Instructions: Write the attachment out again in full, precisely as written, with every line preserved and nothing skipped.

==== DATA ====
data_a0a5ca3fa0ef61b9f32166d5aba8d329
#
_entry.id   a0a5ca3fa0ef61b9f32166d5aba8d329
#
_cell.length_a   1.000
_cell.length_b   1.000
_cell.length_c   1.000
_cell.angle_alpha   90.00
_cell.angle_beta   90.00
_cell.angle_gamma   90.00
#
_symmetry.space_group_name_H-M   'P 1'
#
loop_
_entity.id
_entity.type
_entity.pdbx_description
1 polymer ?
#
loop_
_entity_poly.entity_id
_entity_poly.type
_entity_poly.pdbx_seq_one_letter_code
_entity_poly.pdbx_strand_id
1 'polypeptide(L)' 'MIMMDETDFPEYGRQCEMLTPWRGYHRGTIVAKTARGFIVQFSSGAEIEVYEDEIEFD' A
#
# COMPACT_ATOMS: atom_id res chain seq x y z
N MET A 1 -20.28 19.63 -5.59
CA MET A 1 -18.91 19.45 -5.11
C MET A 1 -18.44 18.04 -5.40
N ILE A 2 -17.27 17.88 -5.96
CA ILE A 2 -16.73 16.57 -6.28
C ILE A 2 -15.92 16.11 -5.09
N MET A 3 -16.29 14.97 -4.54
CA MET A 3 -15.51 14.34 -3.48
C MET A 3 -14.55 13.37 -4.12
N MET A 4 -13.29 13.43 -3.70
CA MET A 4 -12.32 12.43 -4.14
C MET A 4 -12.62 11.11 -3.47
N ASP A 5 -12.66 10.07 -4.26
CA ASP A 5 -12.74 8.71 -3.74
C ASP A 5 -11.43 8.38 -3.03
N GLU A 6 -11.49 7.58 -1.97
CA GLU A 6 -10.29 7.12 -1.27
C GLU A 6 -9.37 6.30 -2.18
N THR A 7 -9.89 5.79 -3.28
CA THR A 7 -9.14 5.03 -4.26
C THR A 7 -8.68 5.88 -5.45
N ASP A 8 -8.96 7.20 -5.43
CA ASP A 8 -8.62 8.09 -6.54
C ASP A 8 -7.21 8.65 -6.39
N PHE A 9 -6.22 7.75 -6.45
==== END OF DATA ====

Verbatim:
data_a0a5ca3fa0ef61b9f32166d5aba8d329
#
_entry.id   a0a5ca3fa0ef61b9f32166d5aba8d329
#
_cell.length_a   1.000
_cell.length_b   1.000
_cell.length_c   1.000
_cell.angle_alpha   90.00
_cell.angle_beta   90.00
_cell.angle_gamma   90.00
#
_symmetry.space_group_name_H-M   'P 1'
#
loop_
_entity.id
_entity.type
_entity.pdbx_description
1 polymer ?
#
loop_
_entity_poly.entity_id
_entity_poly.type
_entity_poly.pdbx_seq_one_letter_code
_entity_poly.pdbx_strand_id
1 'polypeptide(L)' 'MIMMDETDFPEYGRQCEMLTPWRGYHRGTIVAKTARGFIVQFSSGAEIEVYEDEIEFD' A
#
# COMPACT_ATOMS: atom_id res chain seq x y z
N MET A 1 -20.28 19.63 -5.59
CA MET A 1 -18.91 19.45 -5.11
C MET A 1 -18.44 18.04 -5.40
N ILE A 2 -17.27 17.88 -5.96
CA ILE A 2 -16.73 16.57 -6.28
C ILE A 2 -15.92 16.11 -5.09
N MET A 3 -16.29 14.97 -4.54
CA MET A 3 -15.51 14.34 -3.48
C MET A 3 -14.55 13.37 -4.12
N MET A 4 -13.29 13.43 -3.70
CA MET A 4 -12.32 12.43 -4.14
C MET A 4 -12.62 11.11 -3.47
N ASP A 5 -12.66 10.07 -4.26
CA ASP A 5 -12.74 8.71 -3.74
C ASP A 5 -11.43 8.38 -3.03
N GLU A 6 -11.49 7.58 -1.97
CA GLU A 6 -10.29 7.12 -1.27
C GLU A 6 -9.37 6.30 -2.18
N THR A 7 -9.89 5.79 -3.28
CA THR A 7 -9.14 5.03 -4.26
C THR A 7 -8.68 5.88 -5.45
N ASP A 8 -8.96 7.20 -5.43
CA ASP A 8 -8.62 8.09 -6.54
C ASP A 8 -7.21 8.65 -6.39
N PHE A 9 -6.22 7.75 -6.45